Two stories by Lydia Davis you ought to read

Lydia Davis is in a league of her own, and The Outing (printed here, at Conjunctions, alongside four more pieces) is barely sixty words long and only one sentence. It describes the entirety of a fight on a walk, from an angry roadside outburst to bushy tears. A masterclass in how to use rhythm, in how to use movement.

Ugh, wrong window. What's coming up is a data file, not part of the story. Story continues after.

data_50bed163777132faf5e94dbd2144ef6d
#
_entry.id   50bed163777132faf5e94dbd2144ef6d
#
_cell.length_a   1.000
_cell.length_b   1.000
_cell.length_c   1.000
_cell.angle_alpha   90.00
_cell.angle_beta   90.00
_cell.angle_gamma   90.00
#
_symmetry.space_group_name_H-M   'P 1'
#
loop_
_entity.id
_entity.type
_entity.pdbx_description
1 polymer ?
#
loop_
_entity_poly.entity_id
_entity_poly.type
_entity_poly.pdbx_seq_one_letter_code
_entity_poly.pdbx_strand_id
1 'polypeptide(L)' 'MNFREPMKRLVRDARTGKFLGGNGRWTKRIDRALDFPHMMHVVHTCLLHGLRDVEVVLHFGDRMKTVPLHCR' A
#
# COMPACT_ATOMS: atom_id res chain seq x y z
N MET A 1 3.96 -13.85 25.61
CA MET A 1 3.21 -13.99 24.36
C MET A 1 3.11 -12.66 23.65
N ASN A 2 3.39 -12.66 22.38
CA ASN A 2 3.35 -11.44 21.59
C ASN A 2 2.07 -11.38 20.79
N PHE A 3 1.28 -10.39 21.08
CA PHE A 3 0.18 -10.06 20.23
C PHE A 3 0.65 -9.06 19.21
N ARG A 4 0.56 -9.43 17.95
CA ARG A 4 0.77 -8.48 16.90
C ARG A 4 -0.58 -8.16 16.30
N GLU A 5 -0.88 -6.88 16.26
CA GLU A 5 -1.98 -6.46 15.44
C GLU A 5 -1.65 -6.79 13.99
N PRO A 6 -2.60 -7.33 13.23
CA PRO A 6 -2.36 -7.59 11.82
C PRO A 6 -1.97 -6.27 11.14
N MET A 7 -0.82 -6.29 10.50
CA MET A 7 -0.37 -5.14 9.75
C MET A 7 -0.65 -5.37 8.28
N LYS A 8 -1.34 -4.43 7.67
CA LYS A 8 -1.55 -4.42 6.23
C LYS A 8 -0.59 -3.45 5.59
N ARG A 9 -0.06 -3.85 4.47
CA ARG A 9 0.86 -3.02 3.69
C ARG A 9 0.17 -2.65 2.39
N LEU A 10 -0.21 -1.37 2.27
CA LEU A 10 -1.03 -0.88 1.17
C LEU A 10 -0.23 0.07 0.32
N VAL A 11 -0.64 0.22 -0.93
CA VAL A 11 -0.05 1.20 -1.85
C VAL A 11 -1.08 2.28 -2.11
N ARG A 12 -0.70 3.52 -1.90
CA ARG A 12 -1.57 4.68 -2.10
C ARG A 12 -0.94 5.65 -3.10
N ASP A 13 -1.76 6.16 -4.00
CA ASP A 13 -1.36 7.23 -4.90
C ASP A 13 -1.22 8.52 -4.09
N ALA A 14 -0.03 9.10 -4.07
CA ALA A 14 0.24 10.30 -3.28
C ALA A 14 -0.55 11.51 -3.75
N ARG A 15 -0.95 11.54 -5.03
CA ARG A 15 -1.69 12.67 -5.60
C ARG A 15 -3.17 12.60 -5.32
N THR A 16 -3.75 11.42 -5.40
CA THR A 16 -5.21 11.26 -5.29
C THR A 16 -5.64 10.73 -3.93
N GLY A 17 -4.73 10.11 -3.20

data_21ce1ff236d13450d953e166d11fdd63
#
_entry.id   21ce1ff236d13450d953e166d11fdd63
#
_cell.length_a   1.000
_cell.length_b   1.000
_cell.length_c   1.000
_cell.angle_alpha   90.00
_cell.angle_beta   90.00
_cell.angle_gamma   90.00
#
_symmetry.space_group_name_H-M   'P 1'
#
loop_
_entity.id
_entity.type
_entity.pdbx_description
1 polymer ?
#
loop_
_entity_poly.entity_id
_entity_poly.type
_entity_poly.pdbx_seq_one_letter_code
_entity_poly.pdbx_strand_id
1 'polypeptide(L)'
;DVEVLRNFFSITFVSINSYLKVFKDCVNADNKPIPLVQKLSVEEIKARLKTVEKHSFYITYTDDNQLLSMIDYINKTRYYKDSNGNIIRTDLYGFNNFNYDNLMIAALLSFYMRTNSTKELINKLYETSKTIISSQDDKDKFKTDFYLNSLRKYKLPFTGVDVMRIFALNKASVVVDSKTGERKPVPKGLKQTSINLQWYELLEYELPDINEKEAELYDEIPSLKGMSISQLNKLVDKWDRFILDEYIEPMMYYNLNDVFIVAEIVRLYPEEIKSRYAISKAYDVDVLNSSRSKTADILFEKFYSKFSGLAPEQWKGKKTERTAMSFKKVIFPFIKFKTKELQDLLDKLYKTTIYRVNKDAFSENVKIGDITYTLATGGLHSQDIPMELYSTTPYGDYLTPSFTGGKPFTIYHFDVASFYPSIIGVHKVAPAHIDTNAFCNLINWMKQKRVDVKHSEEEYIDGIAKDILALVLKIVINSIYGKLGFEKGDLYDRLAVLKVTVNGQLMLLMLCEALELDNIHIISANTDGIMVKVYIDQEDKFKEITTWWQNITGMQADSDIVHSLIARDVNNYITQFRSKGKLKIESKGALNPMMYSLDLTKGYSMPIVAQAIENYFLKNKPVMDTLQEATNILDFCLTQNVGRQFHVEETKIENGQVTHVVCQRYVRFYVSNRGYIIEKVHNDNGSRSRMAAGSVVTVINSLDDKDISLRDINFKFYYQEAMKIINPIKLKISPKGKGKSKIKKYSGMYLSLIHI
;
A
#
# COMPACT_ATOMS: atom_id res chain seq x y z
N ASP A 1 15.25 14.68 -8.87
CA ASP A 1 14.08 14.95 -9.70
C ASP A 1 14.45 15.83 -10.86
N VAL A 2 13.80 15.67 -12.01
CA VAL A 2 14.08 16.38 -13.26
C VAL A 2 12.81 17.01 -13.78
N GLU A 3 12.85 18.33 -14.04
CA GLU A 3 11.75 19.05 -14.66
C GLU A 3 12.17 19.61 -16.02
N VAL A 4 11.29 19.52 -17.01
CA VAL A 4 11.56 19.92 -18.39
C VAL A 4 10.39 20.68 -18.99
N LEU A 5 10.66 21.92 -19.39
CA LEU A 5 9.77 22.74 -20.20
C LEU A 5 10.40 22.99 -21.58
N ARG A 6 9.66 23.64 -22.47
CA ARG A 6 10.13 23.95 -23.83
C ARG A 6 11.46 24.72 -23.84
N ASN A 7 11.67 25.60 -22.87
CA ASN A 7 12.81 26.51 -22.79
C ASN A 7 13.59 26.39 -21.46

The Old Dictionary (printed here, at Harpers Magazine) is a strong contender for my favourite Lydia Davis piece. Again, more than one thing is going on at the same time. She describes the care with which she must handle her old dictionary, and notes that she rarely looks after her own son with as much attention. She muses as well on how little she cares for her plants, some of which are nice-looking, some of which are not. She thinks of the dog, who’s luckily treated better than the plants. And at the end she thinks again of the dictionary. It’s so nice. Davis has a way of being funny without being funny. And if you have five minutes to spare, you can listen to Davis read The Old Dictionary here (at Conjunctions again!)

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